Golang Logging Mess

Go has a logging mess. If you want to see it in action open up a Go application and look at the number of logging implementations that have been pulled into the application. For example, if you look into the Kubernetes modules you’ll find it’s using zap, logrus, klog, and others. This mess can lead to applications not exposing logs, binary bloat, and more. It also inverts control. Instead of the application controlling the logging the libraries do.

Many languages simply don’t have this problem. Some by design (e.g. Rust and Python) and some because the community chose to solve it (e.g., PHP with PSR-3).

This is a problem worth exploring and understanding.

Go log Package

The Go standard library does provide the log package. Unfortunately, this package was insufficient both inside and outside of Google. For example, at Google they created the glog package and out in the wild we got the logrus package (which is now in maintenance only mode). Hashicorp even created a package to add leveled logging to the standard library.

Some will want to debate if the log package is insufficient. The explosion of logging implementations that are far different from the Go standard library but similar to logging in other languages is clear sign. Those who created those package and used them found the standard library to be lacking.

Even saying that, one large lacking point is the ability to do leveled logging. When you run an application in development vs production you’re going to want to log different information. The verbosity will go up in development. The standard library simply lacks this ability.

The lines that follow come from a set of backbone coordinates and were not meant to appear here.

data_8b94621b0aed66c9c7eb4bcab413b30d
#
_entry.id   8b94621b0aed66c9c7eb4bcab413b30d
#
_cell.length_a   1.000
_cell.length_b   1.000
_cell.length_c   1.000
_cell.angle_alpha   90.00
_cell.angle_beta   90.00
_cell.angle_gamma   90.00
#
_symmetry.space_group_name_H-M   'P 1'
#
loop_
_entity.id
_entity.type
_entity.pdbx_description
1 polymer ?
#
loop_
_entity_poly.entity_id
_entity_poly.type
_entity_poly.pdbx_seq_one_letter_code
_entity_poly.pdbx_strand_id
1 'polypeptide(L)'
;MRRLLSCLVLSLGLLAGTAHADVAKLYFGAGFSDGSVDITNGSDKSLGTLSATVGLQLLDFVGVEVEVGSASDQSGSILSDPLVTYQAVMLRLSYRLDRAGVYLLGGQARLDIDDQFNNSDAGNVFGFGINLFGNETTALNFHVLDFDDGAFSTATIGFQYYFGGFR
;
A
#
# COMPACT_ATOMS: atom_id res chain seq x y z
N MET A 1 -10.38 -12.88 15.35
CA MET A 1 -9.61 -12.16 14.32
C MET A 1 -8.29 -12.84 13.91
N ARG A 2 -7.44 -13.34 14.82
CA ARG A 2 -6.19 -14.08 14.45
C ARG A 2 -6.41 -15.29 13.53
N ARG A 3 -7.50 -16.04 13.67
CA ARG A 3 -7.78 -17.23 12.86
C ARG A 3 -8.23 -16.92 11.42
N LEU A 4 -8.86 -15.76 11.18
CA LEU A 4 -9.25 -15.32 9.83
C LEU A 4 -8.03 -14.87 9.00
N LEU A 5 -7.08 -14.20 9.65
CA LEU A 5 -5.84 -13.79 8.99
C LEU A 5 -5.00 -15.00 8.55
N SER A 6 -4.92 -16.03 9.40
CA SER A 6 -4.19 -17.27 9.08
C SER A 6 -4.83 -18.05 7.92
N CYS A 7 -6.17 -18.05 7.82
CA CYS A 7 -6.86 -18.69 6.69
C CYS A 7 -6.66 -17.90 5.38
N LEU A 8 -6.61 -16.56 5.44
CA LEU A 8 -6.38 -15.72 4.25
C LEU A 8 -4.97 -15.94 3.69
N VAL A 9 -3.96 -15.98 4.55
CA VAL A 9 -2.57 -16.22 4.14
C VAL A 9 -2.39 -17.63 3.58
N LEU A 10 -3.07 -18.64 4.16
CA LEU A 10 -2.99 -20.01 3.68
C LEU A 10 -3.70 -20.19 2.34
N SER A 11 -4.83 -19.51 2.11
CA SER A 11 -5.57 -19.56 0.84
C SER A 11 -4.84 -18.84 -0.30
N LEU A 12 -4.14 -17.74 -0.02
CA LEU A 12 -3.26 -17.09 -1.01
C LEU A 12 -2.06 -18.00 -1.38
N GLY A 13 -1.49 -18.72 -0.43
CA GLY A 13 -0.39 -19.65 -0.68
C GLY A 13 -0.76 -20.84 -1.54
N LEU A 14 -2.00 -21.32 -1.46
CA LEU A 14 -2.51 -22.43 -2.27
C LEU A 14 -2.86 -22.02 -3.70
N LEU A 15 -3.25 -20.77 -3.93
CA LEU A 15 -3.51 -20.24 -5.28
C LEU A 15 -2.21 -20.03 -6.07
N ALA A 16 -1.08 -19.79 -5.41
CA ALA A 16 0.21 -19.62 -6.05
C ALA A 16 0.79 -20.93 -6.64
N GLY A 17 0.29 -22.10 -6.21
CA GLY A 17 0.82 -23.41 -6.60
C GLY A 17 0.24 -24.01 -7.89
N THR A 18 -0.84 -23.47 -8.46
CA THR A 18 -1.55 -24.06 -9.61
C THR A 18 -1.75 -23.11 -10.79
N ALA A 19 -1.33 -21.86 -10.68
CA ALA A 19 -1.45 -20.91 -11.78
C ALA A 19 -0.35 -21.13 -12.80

Implementations Everywhere

As Go developers wrote their libraries and applications, whose non-main and non-internal packages can be imported by others, they used logging implementations like logrus, zap, and others. Instead of an interface being backed into all these locations the implementations were.

This worked find for the library as a stand along library or for the applications as they ran on their own.

Then those packages were pulled into other codebases. Different packages using different logging libraries pulled into new codebases who now have to deal with multiple logging implementations.

Do those new applications realize they have multiple logging implementations they need to get working correctly? I’ve learned that many Go developers don’t even realize there are multiple logging implementations much less that they need to set them up. And so, logs are dropped while those implementations are baked into the binaries.

This is ugly.

Untangling The Mess

There is no quick way to untangle the mess. A lot of logging packages are out there in many different places. Changing the way they do logging may even break APIs which means they need a major version bump, since Go packages are expected to follow semantic versioning.

Long term, the community needs to adopt an interface that everyone case use. Package and libraries would then use the logging interface while main packages would setup the logging implementation to use for that application. Or, the mess will just continue on.

One such option is github.com/Masterminds/log-go.